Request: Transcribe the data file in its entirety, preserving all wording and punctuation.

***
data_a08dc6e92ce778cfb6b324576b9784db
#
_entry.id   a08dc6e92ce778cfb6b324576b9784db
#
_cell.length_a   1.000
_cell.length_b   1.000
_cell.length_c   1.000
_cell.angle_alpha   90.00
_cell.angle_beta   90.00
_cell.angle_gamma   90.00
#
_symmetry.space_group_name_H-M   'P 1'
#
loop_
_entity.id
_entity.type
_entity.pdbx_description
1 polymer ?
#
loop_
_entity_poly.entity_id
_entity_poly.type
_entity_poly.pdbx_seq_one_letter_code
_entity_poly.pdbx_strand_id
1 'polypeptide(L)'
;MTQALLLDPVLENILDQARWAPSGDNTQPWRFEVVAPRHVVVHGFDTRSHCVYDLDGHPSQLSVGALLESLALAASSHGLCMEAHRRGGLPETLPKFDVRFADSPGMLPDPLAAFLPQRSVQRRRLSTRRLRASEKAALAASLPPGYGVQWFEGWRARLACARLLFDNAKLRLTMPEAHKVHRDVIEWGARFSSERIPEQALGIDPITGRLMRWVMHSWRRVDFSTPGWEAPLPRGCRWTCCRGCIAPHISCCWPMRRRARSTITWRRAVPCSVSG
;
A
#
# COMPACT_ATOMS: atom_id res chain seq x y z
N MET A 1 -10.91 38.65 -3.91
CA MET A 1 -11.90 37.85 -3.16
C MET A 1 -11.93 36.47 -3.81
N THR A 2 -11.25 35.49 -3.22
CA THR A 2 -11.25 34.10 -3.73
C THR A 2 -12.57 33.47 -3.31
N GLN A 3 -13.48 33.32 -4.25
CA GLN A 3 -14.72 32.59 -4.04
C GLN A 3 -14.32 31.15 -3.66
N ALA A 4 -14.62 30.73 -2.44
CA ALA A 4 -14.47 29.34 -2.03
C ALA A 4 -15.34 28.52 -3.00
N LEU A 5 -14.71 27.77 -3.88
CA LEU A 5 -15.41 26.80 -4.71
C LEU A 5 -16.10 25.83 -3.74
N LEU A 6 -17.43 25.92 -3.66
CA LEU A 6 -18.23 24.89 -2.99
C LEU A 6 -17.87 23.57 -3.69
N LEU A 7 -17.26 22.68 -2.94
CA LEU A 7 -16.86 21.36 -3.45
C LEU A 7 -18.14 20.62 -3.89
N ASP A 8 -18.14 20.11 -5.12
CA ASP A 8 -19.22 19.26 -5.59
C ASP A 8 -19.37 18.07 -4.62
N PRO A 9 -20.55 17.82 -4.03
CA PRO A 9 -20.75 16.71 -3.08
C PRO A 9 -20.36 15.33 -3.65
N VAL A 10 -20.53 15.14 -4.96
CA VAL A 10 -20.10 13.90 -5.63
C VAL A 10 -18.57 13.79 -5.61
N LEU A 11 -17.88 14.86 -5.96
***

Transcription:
data_a08dc6e92ce778cfb6b324576b9784db
#
_entry.id   a08dc6e92ce778cfb6b324576b9784db
#
_cell.length_a   1.000
_cell.length_b   1.000
_cell.length_c   1.000
_cell.angle_alpha   90.00
_cell.angle_beta   90.00
_cell.angle_gamma   90.00
#
_symmetry.space_group_name_H-M   'P 1'
#
loop_
_entity.id
_entity.type
_entity.pdbx_description
1 polymer ?
#
loop_
_entity_poly.entity_id
_entity_poly.type
_entity_poly.pdbx_seq_one_letter_code
_entity_poly.pdbx_strand_id
1 'polypeptide(L)'
;MTQALLLDPVLENILDQARWAPSGDNTQPWRFEVVAPRHVVVHGFDTRSHCVYDLDGHPSQLSVGALLESLALAASSHGLCMEAHRRGGLPETLPKFDVRFADSPGMLPDPLAAFLPQRSVQRRRLSTRRLRASEKAALAASLPPGYGVQWFEGWRARLACARLLFDNAKLRLTMPEAHKVHRDVIEWGARFSSERIPEQALGIDPITGRLMRWVMHSWRRVDFSTPGWEAPLPRGCRWTCCRGCIAPHISCCWPMRRRARSTITWRRAVPCSVSG
;
A
#
# COMPACT_ATOMS: atom_id res chain seq x y z
N MET A 1 -10.91 38.65 -3.91
CA MET A 1 -11.90 37.85 -3.16
C MET A 1 -11.93 36.47 -3.81
N THR A 2 -11.25 35.49 -3.22
CA THR A 2 -11.25 34.10 -3.73
C THR A 2 -12.57 33.47 -3.31
N GLN A 3 -13.48 33.32 -4.25
CA GLN A 3 -14.72 32.59 -4.04
C GLN A 3 -14.32 31.15 -3.66
N ALA A 4 -14.62 30.73 -2.44
CA ALA A 4 -14.47 29.34 -2.03
C ALA A 4 -15.34 28.52 -3.00
N LEU A 5 -14.71 27.77 -3.88
CA LEU A 5 -15.41 26.80 -4.71
C LEU A 5 -16.10 25.83 -3.74
N LEU A 6 -17.43 25.92 -3.66
CA LEU A 6 -18.23 24.89 -2.99
C LEU A 6 -17.87 23.57 -3.69
N LEU A 7 -17.26 22.68 -2.94
CA LEU A 7 -16.86 21.36 -3.45
C LEU A 7 -18.14 20.62 -3.89
N ASP A 8 -18.14 20.11 -5.12
CA ASP A 8 -19.22 19.26 -5.59
C ASP A 8 -19.37 18.07 -4.62
N PRO A 9 -20.55 17.82 -4.03
CA PRO A 9 -20.75 16.71 -3.08
C PRO A 9 -20.36 15.33 -3.65
N VAL A 10 -20.53 15.14 -4.96
CA VAL A 10 -20.10 13.90 -5.63
C VAL A 10 -18.57 13.79 -5.61
N LEU A 11 -17.88 14.86 -5.96